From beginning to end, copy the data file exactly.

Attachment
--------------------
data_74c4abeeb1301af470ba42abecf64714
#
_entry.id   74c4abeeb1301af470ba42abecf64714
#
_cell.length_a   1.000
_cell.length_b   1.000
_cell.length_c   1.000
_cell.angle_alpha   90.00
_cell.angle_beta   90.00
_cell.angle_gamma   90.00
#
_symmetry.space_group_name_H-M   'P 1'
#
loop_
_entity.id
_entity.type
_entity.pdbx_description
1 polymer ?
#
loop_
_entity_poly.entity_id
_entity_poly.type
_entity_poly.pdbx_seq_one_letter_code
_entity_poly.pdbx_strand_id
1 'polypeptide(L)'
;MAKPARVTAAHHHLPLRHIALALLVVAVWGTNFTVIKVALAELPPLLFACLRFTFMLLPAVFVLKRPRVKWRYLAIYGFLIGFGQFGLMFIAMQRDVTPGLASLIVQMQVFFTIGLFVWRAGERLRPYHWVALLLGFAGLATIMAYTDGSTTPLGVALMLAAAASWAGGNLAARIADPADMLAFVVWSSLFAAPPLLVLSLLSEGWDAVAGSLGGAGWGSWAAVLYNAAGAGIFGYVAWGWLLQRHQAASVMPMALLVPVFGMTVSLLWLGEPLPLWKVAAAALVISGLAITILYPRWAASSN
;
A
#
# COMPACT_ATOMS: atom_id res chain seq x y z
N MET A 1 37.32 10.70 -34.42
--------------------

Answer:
data_74c4abeeb1301af470ba42abecf64714
#
_entry.id   74c4abeeb1301af470ba42abecf64714
#
_cell.length_a   1.000
_cell.length_b   1.000
_cell.length_c   1.000
_cell.angle_alpha   90.00
_cell.angle_beta   90.00
_cell.angle_gamma   90.00
#
_symmetry.space_group_name_H-M   'P 1'
#
loop_
_entity.id
_entity.type
_entity.pdbx_description
1 polymer ?
#
loop_
_entity_poly.entity_id
_entity_poly.type
_entity_poly.pdbx_seq_one_letter_code
_entity_poly.pdbx_strand_id
1 'polypeptide(L)'
;MAKPARVTAAHHHLPLRHIALALLVVAVWGTNFTVIKVALAELPPLLFACLRFTFMLLPAVFVLKRPRVKWRYLAIYGFLIGFGQFGLMFIAMQRDVTPGLASLIVQMQVFFTIGLFVWRAGERLRPYHWVALLLGFAGLATIMAYTDGSTTPLGVALMLAAAASWAGGNLAARIADPADMLAFVVWSSLFAAPPLLVLSLLSEGWDAVAGSLGGAGWGSWAAVLYNAAGAGIFGYVAWGWLLQRHQAASVMPMALLVPVFGMTVSLLWLGEPLPLWKVAAAALVISGLAITILYPRWAASSN
;
A
#
# COMPACT_ATOMS: atom_id res chain seq x y z
N MET A 1 37.32 10.70 -34.42